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Lawsuit claims incarcerated juvenile seriously injured


A lawsuit filed Thursday on behalf of a juvenile inmate alleges he suffered permanent injuries from the combination of a physical attack and use of force by correctional officers while housed at the Nevada Youth Training Center in Elko.

The complaint was filed in Clark County District Court by Al Lasso, a personal injury attorney in Las Vegas. The plaintiff, Daniel Vargas, who was transferred to the Northern Nevada facility in October, lost eyesight after he alleges officers attacked him and hogtied him in November, securing his limbs together behind his back.

“We don’t want any other child to go through what Daniel and other children up there have had to go through,” Lasso said, who added his client was not doing interviews.

Last month, Family Court Judge William Voy ordered 12 Clark County youth to be returned to his jurisdiction after reports that youth were being “hobbled” at the Elko facility. The lawsuit claims Vargas was one of those inmates.

Hobbling is defined as using a 2-foot-chain to connect the wrist restraint to the ankle restraint, preventing the person from standing upright, according to state officials.

The complaint alleges that at the end of November, Vargas woke up in accordance with facility policy and went to the bathroom to wash his hands and brush his teeth.

But because Vargas desperately needed to use the restroom and proceeded to the stall before brushing his teeth, officers attacked him and “proceeded to hogtie” him, the lawsuit alleges.

“(Vargas) was bleeding profusely at this point and these defendants continued to punch him, elbow him, and finger jab him in the ribs,” the lawsuit reads. “(Vargas) was without any means for protecting himself or shielding himself from the blows as he was completely restrained.”

Vargas, who was restrained, was left in the same location unattended by staff for about 2.5 hours, according to the lawsuit. At that point, a nurse examined him, but neither the nurse nor other staff treated the juvenile.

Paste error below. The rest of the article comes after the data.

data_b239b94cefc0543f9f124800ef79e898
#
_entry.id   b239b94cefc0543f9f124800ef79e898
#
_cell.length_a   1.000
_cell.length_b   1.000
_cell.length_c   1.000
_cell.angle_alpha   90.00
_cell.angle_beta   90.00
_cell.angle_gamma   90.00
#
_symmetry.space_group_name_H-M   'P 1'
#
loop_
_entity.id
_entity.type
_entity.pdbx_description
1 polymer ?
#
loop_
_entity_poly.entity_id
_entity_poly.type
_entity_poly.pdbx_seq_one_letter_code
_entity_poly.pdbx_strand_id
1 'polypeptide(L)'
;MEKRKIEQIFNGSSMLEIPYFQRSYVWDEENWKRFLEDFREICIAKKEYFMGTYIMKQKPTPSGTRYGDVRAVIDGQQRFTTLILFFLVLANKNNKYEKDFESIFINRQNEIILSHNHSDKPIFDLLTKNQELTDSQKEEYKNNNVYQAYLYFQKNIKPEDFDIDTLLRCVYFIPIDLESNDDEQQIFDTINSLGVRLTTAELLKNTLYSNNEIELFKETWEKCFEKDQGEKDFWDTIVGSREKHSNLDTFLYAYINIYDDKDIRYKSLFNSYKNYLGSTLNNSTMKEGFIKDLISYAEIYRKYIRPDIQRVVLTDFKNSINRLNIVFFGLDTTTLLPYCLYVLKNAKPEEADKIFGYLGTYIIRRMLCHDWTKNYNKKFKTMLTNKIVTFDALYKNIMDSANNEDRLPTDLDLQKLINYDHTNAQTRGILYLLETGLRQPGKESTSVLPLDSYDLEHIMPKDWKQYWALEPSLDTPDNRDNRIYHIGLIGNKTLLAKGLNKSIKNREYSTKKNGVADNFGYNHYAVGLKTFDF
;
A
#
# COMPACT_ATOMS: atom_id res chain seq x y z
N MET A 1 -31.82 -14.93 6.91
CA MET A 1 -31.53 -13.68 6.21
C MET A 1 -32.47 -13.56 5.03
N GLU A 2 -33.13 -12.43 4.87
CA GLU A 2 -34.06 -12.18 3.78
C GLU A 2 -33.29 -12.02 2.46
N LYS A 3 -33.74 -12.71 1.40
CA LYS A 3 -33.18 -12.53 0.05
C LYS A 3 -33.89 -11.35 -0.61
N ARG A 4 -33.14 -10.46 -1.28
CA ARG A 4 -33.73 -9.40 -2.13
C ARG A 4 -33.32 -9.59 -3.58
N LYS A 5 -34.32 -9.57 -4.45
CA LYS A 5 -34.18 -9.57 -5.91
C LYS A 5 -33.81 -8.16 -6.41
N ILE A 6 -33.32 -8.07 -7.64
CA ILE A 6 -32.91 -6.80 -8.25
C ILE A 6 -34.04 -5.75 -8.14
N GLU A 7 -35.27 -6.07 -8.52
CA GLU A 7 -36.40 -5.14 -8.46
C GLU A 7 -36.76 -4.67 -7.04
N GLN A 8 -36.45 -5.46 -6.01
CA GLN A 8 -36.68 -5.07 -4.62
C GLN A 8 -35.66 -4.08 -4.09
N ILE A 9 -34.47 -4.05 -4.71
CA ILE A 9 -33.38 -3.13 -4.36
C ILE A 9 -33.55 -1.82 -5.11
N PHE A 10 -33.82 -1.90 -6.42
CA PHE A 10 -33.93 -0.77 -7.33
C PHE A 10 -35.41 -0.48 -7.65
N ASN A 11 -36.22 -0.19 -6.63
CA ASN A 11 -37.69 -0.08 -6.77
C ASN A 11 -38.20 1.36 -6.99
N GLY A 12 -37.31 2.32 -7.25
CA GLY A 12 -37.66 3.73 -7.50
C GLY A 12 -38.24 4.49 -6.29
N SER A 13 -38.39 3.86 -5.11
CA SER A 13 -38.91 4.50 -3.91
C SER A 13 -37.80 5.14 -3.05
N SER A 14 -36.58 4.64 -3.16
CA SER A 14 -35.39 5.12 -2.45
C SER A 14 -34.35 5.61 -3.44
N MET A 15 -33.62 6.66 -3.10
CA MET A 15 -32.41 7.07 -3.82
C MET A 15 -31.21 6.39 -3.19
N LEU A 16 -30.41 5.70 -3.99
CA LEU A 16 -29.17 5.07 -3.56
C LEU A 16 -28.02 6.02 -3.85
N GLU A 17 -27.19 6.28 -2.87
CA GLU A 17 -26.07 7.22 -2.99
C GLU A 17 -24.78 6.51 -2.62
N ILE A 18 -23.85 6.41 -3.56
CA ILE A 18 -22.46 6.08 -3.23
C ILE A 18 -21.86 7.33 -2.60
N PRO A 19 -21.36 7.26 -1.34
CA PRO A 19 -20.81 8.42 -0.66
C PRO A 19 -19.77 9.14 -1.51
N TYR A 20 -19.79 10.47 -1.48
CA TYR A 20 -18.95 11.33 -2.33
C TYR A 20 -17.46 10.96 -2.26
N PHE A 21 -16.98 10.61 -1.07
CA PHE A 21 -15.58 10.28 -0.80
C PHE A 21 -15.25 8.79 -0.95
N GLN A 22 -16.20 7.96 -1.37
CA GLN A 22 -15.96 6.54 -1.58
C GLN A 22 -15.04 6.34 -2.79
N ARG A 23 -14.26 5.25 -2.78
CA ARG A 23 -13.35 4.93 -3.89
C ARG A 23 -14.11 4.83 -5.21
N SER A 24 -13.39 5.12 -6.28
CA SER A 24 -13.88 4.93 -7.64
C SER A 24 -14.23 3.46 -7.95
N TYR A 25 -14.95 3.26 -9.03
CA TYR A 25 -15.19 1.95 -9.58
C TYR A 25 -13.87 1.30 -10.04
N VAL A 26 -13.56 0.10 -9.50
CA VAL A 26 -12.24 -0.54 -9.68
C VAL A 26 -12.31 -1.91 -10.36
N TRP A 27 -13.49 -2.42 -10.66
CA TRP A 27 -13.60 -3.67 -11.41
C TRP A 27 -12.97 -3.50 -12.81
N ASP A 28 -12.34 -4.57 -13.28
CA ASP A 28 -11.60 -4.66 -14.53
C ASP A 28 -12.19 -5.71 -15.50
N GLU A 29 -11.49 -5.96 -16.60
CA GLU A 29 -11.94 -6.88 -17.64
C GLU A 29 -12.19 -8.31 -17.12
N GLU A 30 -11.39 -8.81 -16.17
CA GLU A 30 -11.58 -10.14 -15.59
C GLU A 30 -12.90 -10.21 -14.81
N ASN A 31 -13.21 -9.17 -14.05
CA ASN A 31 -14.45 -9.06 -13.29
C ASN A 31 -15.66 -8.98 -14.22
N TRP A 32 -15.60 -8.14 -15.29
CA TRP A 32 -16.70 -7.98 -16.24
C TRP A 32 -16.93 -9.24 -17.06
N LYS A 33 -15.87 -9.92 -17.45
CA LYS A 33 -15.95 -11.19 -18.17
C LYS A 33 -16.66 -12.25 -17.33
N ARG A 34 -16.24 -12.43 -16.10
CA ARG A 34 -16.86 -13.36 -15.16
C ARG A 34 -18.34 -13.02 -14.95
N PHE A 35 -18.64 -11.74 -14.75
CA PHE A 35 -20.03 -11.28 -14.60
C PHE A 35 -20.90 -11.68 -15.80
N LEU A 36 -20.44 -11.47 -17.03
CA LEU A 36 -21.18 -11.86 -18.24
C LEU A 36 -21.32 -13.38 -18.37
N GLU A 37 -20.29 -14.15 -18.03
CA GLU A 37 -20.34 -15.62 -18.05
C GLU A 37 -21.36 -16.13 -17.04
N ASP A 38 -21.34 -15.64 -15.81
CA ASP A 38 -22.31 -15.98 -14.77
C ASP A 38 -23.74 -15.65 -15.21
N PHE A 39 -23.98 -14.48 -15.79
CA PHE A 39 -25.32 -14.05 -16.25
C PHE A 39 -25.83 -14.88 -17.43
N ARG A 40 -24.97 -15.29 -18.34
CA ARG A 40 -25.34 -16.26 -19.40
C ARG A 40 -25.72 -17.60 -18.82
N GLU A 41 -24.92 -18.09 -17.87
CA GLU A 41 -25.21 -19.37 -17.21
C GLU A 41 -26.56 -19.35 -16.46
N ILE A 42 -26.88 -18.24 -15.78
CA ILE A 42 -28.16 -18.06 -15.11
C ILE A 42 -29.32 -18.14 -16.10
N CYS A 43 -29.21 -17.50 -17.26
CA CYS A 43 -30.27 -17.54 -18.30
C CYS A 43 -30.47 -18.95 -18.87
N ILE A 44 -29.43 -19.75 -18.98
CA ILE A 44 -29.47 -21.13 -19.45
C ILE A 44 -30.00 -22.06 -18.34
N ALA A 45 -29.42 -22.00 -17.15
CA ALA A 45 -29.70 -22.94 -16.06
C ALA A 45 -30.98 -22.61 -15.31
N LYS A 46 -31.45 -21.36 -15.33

At some point in the attack, Vargas tried to push officers back, according to the lawsuit. Three hours after the attack, he was transported to the Elko County Juvenile Detention Center and charged with battery.

“At this time, (Vargas’) eyeballs were bloody and his face was black and blue from visible contusions,” the lawsuit reads. He still didn’t receive medical care.

Vargas was transferred to Red Rock Academy in Clark County in December. It wasn’t until then that he was sent to an emergency department to be treated for his injuries from the November attack, according to the lawsuit.

Vargas has 10 percent vision in his left eye, a condition his physician has determined is permanent and irreversible, according to the complaint.

The complaint names a long list of defendants, including Romaine Gilliland, director of the Nevada Department of Health and Human Services, Mike Willden, former director of the Nevada Department of Health and Human Services, and Amber Howell, administrator for the Nevada Division of Child and Family Services, which oversees the state’s juvenile correctional facilities, among other state officials, officers and a nurse.

The Washoe County Department of Social Services and the state’s Division of Child and Family Services conducted investigations into reports of abuse and neglect at the Elko facility, but determined that each use of mechanical restraint was necessary.

The restraint method hasn’t been used at the Elko facility since December.

The lawsuit, which alleges violation of civil rights, failure to train and supervise staff and negligence of defendants, seeks general damages in excess of $10,000, special damages in excess of $10,000 and compensation for loss of earnings and earnings capacity in excess of $10,000.

Contact Yesenia Amaro at yamaro@reviewjournal.com or 702-383-0440. Find her on Twitter: @yeseniaamaro.

 

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